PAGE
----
In 1881 the Nova Scotia Historical Society included in its publications the journal of an early Annapolis settler, John Witherspoon. The journal was tattered, incomplete and in places indecipherable. However, John Witherspoon lived through a turbulent period in our history and the Society believed his observations and impressions were worth preserving.

In the autumn of 1757, John Witherspoon had the misfortune to be cutting wood near the fort at Annapolis when a band of Micmacs raided the area. Taken prisoner, Witherspoon was sold to the French and carried to Quebec. Witherspoon spent two years in Quebec until he was liberated by Wolfe and his journal, written in tobacco juice, records that period.

On the journey to Quebec, there was a brief period of freedom when Witherspoon and several other prisoners seized a canoe and fled into the wilderness. Pursued by the Micmacs and the French, the escapees were taken only because Witherspoon’s companions found alcohol and drank themselves into a stupor. “How easy we might have got ofe (off) had it not been for strong drink,” Witherspoon lamented in his journal.

While his spelling in places was atrocious, Witherspoon’s journal tells us he was intelligent and a keen observer. He lived at a time when hunger and disease were rampant in village, town, and city, and Witherspoon often refers to the terrible living conditions. In an entry dated March 19 (1758) Witherspoon writes: “I understand the smallpox is in Canneday (Canada) of which a great number have died. This sore and contagious disease the French call pockot. As to the number of dead I do not rightly hear, but some say seven hundred. Here is three sore calamities on this people at once, the sword, famine and pestilence.”

Subjected to starvation rations in Quebec, Witherspoon’s health deteriorates rapidly. Oddly, he takes a friendly attitude towards his captors. Describing almost unbearable conditions, he sympathizes with the people who hold him since they seem to be suffering as much as he is. “One almost every day see’s men executed for deserting from their colours and, indeed, these men’s living is so mean I do not wonder at it; and their work very hard, their allowance is the same as the prisoners, one pound of bread and half of pork per day.”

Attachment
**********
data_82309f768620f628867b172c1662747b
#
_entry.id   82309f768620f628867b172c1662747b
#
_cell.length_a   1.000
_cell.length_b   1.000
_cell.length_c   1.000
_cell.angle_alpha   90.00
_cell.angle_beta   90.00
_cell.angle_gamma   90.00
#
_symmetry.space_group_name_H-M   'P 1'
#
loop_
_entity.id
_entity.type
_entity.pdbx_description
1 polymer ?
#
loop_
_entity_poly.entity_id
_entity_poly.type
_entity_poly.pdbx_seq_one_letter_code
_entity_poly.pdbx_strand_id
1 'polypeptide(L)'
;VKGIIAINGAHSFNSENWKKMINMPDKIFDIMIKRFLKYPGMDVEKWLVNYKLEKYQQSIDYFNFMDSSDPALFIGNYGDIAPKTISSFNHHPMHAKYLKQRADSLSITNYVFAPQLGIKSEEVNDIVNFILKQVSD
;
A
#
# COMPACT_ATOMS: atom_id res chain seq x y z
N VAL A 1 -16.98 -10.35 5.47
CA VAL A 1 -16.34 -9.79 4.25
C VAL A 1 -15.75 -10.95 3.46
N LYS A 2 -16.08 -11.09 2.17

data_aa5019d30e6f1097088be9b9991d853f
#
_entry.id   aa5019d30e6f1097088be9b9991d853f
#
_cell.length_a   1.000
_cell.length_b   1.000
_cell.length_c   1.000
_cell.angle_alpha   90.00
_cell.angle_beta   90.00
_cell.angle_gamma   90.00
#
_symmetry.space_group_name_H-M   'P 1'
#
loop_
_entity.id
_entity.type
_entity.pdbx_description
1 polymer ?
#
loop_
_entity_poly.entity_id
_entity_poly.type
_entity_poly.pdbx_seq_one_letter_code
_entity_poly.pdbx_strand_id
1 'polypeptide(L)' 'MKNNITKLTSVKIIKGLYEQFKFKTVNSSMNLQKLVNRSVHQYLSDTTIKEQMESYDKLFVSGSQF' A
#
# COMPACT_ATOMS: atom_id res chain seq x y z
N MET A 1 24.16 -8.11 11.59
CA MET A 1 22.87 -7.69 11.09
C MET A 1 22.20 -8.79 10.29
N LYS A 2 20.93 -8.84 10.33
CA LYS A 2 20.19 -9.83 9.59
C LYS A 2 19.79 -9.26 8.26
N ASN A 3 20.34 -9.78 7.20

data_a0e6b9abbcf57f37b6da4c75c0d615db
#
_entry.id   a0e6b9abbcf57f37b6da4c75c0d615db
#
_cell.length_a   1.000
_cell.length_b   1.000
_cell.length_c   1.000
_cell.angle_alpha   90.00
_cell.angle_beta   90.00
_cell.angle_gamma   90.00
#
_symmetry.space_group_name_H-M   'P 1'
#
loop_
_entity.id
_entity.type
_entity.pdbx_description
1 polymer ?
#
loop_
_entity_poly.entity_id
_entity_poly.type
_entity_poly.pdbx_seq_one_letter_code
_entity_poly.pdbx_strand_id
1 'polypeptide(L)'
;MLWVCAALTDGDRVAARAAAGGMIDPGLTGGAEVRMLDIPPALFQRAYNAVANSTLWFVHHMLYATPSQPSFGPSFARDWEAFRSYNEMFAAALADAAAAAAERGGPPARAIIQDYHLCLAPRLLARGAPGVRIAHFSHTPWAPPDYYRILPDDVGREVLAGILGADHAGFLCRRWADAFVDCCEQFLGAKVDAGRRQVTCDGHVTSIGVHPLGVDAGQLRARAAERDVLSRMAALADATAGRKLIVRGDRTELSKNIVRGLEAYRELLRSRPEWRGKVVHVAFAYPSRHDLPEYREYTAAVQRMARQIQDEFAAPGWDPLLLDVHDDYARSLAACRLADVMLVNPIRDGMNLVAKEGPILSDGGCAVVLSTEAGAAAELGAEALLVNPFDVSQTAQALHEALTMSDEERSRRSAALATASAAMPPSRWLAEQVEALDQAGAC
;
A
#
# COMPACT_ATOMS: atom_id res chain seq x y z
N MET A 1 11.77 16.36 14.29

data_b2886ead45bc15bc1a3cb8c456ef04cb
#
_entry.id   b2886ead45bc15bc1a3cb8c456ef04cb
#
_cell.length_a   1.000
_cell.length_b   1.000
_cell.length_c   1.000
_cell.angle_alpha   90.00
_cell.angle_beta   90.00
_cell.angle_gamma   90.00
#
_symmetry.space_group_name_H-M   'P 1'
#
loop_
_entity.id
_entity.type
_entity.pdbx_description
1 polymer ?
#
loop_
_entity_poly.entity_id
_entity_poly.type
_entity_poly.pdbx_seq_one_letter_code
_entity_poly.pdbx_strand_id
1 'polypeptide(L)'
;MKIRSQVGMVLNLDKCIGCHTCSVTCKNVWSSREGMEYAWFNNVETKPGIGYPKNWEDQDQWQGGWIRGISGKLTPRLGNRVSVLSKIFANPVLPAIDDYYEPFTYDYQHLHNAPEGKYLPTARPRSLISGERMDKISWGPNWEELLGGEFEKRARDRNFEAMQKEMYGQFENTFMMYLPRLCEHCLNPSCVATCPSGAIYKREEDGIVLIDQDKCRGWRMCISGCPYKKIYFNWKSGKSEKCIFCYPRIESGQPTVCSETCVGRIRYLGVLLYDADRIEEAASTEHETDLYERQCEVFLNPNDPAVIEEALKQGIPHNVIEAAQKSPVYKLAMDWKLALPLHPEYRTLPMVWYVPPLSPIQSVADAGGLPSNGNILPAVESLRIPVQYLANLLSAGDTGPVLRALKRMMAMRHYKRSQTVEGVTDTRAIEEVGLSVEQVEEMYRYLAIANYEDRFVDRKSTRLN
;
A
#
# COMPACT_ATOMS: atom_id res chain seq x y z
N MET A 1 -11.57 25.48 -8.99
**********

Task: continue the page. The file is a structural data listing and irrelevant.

Quebec is under siege during the latter part of Witherspoon’s internment and as the battle for Quebec culminates Witherspoon writes that “my flesh is clothed in worms and clods of dust, my skin is broken and becomes loathsome.” Witherspoon describes the various skirmishes which he can witness from a distance through the prison bars. Then came the news that Wolfe and Montcalm had been killed. “These two Generals fell near about one and the same time and died very near together,” Witherspoon wrote in his journal.

Soon after this entry, Witherspoon is released but we are unable to read of his rejoicing. The last pages of his journal are incomplete or missing.

John Witherspoon returned to Annapolis and to his farm. There he raised a family and apparently lived a long and happy life. This note by the Historical Society gives us an inkling of his life after his release from the dungeons of Quebec:

“In the census for 1769 he (Witherspoon) is enumerated, and in the census of 1770 as at Granville, the master of a family of eight persons, one man, three boys, one woman and three girls, all Protestant and Americans; had 2 oxens, 3 cows, 3 young cattle, 5 sheep and 2 swine.”

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